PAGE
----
Federal appeals court dismisses high school free speech case

[JURIST] The US Court of Appeals for the Sixth Circuit [official website] Wednesday dismissed [PDF text] a lawsuit brought by Kentucky high school student Timothy Morrison against the Boyd County Board of Education [official website] over a 2004 policy that banned Morrison and other students from expressing their opposition to homosexuality. Judge Deborah L. Cook [official profile], in a 2-1 ruling, said that Morrison failed to show he had been harmed by the policy prior to the school district repealing the policy and also that winning the lawsuit, which sought $1 in damages, would not rectify the issue. Morrison sued [ACLU press release] the school district over a now-repealed policy that required students to undergo anti-harassment training. The school district changed the policy to exempt speech that would ordinarily be protected under the First Amendment. Wednesday's ruling reverses an earlier decision [PDF text] by the same Sixth Circuit panel allowing the case to proceed. AP has more.

In another student free speech case, the US Supreme Court held last year in Morse v. Frederick [Duke Law case backgrounder; JURIST report] that public schools do not violate the First Amendment rights of students by sanctioning them for speech during a school-sanctioned activity that may be reasonably interpreted to promote the use of illegal substances. A high school student was suspended after he displayed a banner with the message "Bong hits 4 Jesus" during a televised parade on a school day. The student subsequently sued his principal, arguing that the principal unreasonably restricted his right to free speech.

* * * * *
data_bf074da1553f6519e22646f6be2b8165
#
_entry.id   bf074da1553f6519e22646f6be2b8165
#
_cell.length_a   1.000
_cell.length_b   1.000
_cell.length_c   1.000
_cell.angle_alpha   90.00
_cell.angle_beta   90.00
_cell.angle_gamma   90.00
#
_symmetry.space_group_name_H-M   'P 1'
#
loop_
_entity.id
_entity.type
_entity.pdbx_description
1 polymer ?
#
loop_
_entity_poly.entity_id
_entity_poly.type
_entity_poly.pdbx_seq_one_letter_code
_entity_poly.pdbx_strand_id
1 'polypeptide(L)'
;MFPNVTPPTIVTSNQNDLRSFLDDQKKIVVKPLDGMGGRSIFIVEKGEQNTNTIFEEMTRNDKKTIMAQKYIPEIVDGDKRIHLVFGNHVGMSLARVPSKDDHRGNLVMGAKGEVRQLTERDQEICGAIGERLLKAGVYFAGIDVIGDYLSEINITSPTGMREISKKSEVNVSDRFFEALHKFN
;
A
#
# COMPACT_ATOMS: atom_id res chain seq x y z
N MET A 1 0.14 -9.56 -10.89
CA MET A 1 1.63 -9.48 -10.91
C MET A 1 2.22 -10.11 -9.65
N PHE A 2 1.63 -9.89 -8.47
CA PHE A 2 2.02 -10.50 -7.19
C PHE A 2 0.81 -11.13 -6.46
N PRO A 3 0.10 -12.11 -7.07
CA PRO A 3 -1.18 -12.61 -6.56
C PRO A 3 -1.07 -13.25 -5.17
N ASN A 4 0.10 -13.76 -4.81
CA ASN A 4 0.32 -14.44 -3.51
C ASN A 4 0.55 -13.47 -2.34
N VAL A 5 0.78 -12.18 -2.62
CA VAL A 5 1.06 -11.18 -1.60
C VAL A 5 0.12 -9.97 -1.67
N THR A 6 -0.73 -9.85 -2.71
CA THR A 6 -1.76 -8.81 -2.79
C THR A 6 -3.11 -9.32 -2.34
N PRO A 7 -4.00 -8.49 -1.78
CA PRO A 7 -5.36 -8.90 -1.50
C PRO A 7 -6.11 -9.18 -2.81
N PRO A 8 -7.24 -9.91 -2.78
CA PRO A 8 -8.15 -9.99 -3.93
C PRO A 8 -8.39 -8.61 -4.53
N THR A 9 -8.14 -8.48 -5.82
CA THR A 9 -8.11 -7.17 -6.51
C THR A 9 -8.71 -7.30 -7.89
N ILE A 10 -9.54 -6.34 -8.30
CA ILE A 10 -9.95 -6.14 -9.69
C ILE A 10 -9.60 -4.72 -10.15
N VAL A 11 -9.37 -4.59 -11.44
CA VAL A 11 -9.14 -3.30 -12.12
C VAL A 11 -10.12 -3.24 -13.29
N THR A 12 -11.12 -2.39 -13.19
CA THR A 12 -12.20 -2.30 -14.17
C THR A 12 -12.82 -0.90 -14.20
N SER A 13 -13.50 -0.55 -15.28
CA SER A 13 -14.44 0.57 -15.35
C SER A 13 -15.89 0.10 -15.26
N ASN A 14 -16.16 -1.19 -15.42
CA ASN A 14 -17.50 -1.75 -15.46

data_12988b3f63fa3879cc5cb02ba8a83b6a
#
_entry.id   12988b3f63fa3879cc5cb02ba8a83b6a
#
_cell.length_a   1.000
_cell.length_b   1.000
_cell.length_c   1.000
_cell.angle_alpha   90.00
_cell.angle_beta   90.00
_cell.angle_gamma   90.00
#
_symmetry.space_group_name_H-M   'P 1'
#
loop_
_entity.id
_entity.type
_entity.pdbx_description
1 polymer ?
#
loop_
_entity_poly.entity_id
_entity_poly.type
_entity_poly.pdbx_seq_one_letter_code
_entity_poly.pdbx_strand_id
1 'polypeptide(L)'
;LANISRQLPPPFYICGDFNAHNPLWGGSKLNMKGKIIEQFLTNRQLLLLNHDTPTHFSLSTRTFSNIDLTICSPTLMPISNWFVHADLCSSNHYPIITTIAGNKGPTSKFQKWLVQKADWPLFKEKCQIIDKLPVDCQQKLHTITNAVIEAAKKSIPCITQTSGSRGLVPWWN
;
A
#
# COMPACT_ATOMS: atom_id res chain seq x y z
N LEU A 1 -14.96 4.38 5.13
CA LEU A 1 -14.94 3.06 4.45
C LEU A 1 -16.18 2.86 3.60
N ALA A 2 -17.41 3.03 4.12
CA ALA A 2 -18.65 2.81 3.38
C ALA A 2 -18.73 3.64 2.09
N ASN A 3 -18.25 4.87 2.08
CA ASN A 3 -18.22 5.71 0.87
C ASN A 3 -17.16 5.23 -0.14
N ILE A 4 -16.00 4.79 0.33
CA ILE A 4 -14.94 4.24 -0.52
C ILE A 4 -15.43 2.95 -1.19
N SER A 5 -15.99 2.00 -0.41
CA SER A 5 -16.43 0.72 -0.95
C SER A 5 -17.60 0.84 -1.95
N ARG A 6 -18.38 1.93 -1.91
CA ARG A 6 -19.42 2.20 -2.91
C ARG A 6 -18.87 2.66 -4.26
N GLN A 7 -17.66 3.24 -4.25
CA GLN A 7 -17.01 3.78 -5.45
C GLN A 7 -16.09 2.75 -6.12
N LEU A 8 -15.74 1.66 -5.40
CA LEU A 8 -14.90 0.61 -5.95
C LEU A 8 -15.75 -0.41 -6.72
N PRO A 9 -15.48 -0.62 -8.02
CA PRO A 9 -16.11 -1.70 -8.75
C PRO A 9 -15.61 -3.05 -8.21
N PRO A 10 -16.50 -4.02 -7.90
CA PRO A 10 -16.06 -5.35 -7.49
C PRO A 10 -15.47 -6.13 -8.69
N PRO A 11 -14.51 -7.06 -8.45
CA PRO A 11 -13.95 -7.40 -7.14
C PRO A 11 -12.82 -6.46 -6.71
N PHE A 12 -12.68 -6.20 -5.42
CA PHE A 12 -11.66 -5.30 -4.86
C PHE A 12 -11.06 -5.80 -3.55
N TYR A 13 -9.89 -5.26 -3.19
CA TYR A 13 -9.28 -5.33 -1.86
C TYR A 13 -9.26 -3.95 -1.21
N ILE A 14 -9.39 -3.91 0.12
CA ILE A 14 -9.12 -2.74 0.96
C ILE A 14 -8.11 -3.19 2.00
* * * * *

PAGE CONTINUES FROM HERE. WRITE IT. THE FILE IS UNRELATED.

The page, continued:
About Paper Chase

Paper Chase is JURIST's real-time legal news service, powered by a team of 30 law student reporters and editors led by law professor Bernard Hibbitts at the University of Pittsburgh School of Law. As an educational service, Paper Chase is dedicated to presenting important legal news and materials rapidly, objectively and intelligibly in an accessible format.

© Copyright JURIST Legal News and Research Services, Inc., 2013.